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Huizar Announces Plan to End Methodist's Olvera Rent Dispute

By Eric Richardson
Published: Thursday, August 18, 2011, at 08:00AM
Plaza Methodist Church Eric Richardson / blogdowntown

Councilman Jose Huizar joined members of the La Plaza United Methodist Church on the steps of City Hall on Wednesday to announce a deal that would allow the church to stay in its historic El Pueblo home for up to 30 more years.

The city and the church have been at an impasse for five years, since the expiration of church's 1956 lease agreement. A 2006 proposal from the city would have charged the church $14,000 per month to rent the structure it started work on in 1916.

The new deal would charge the church $663 per month for 80 hours of use. The church is required to create a museum and community services as part of the 15-year deal, which includes an option for another 15 years.

So just how did the city end up owning a church? It got it from the State of California.

In 1956, as the state was assembling the El Pueblo historical monument, it purchased the building from the denomination for $425,000. The church's saveolvera.com website says that sale took place only under the threat of eminent domain. That's not an unlikely claim—the state filed similar proceedings against several El Pueblo structures in April of 1955.

At the same time, though, the church's use of the building had been changing.

Plans for the Plaza Institutional Church were announced in 1916, calling for a structure that would include a church facility but also a clinic, courses in trades such as shoemaking, carpentry, printing and plumbing, a gymnasium and even a swimming pool.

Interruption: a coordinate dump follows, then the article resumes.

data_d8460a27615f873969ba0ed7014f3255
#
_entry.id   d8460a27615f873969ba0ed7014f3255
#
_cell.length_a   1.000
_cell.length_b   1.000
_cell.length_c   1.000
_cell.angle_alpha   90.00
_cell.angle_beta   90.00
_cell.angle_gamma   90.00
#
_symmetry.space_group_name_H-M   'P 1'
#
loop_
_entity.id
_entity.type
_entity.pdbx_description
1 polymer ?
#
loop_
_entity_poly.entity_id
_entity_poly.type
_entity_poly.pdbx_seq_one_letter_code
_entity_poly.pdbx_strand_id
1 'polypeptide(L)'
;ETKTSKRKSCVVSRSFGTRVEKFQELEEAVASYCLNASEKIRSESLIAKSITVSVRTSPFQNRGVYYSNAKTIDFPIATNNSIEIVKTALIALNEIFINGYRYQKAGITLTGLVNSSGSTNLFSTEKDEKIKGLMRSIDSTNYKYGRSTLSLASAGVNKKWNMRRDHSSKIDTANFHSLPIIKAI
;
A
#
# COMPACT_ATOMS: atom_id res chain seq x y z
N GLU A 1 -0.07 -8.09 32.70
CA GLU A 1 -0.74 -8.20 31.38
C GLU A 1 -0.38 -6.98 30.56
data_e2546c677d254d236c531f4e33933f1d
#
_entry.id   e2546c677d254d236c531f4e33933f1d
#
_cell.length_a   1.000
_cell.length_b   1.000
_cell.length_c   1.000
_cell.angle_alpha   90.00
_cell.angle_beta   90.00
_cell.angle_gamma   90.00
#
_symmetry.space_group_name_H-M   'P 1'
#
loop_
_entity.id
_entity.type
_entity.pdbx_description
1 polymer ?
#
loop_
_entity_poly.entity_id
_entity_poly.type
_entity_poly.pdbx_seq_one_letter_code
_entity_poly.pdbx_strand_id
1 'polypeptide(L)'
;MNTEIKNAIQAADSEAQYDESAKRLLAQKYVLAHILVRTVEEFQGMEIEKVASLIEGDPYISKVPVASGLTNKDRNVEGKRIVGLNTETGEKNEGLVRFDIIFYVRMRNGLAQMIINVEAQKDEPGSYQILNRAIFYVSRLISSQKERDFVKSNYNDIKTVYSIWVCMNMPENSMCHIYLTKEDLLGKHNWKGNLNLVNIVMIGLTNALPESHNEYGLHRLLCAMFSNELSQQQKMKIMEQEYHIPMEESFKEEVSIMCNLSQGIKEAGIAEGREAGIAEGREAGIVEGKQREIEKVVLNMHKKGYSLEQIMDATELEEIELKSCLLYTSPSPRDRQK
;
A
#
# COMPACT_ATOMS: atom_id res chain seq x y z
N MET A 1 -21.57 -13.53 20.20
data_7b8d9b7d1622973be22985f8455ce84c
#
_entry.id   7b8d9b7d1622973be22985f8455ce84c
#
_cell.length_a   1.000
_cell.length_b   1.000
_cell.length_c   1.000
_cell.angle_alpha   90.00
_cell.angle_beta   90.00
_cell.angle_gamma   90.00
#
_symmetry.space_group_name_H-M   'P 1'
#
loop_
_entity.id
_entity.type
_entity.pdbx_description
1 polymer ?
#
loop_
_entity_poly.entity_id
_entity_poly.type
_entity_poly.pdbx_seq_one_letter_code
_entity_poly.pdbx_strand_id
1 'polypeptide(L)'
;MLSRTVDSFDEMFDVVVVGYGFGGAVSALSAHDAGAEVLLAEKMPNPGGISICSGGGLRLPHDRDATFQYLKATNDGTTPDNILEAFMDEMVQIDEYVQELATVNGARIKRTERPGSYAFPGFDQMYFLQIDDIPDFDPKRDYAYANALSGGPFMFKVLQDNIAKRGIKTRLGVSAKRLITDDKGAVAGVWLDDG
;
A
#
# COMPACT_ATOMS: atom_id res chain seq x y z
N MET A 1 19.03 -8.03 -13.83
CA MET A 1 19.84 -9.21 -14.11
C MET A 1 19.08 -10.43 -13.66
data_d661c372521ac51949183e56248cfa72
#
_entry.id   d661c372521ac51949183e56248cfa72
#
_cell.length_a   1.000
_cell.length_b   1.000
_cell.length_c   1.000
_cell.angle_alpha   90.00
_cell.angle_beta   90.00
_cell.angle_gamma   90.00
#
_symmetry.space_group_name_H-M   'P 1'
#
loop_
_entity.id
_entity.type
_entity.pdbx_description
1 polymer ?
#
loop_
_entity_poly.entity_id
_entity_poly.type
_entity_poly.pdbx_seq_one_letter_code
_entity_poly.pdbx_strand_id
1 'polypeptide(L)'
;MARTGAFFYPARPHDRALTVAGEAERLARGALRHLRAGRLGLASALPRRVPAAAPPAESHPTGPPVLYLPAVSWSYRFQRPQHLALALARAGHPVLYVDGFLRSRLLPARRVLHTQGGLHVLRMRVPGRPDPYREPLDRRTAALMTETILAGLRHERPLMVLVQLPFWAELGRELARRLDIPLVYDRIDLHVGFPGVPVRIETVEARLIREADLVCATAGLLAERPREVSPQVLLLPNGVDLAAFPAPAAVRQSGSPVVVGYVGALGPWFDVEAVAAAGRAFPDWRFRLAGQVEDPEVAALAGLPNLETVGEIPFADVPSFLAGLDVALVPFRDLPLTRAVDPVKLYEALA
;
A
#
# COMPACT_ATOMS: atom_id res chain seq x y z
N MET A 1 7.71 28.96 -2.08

It took another ten years before the church—now operating as the Plaza Community Center—was finally able to construct and open the present-day buildings, which included the clinic and classrooms but not the swimming pool.

By the early 1950s, Los Angeles' demographics had changed, and the Plaza Community Center had decided that it needed to change with them. In 1953, new director Charles M. Schermerhorn told the L.A. Times that the center would likely need to move to continue serving a Latino population that was now located elsewhere.

The organization, now known as Plaza Community Services, today operates several facilities in East L.A.

The new lease deal must still be approved by the City Council and the El Pueblo Commission. In a release on Wednesday, Huizar said that he hopes to see the deal completed by November.

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